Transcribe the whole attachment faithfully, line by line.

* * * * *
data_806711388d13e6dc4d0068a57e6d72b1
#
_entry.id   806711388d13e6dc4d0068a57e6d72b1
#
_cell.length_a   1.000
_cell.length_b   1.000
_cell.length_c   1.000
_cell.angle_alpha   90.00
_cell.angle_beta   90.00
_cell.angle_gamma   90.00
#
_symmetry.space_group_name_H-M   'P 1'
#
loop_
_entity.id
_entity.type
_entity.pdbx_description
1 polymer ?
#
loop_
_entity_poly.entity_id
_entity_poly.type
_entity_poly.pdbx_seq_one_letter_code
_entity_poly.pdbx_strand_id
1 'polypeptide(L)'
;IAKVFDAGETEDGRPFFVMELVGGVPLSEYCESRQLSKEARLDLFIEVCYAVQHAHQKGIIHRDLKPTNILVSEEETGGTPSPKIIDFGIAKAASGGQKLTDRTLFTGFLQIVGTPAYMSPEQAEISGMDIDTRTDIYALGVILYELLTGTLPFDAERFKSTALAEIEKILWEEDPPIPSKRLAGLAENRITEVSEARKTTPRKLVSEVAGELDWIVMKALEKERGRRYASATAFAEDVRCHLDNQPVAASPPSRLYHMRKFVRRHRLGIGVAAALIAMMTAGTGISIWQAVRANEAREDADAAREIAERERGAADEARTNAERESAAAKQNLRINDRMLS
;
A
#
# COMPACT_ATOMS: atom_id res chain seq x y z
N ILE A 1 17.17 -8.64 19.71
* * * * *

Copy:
data_806711388d13e6dc4d0068a57e6d72b1
#
_entry.id   806711388d13e6dc4d0068a57e6d72b1
#
_cell.length_a   1.000
_cell.length_b   1.000
_cell.length_c   1.000
_cell.angle_alpha   90.00
_cell.angle_beta   90.00
_cell.angle_gamma   90.00
#
_symmetry.space_group_name_H-M   'P 1'
#
loop_
_entity.id
_entity.type
_entity.pdbx_description
1 polymer ?
#
loop_
_entity_poly.entity_id
_entity_poly.type
_entity_poly.pdbx_seq_one_letter_code
_entity_poly.pdbx_strand_id
1 'polypeptide(L)'
;IAKVFDAGETEDGRPFFVMELVGGVPLSEYCESRQLSKEARLDLFIEVCYAVQHAHQKGIIHRDLKPTNILVSEEETGGTPSPKIIDFGIAKAASGGQKLTDRTLFTGFLQIVGTPAYMSPEQAEISGMDIDTRTDIYALGVILYELLTGTLPFDAERFKSTALAEIEKILWEEDPPIPSKRLAGLAENRITEVSEARKTTPRKLVSEVAGELDWIVMKALEKERGRRYASATAFAEDVRCHLDNQPVAASPPSRLYHMRKFVRRHRLGIGVAAALIAMMTAGTGISIWQAVRANEAREDADAAREIAERERGAADEARTNAERESAAAKQNLRINDRMLS
;
A
#
# COMPACT_ATOMS: atom_id res chain seq x y z
N ILE A 1 17.17 -8.64 19.71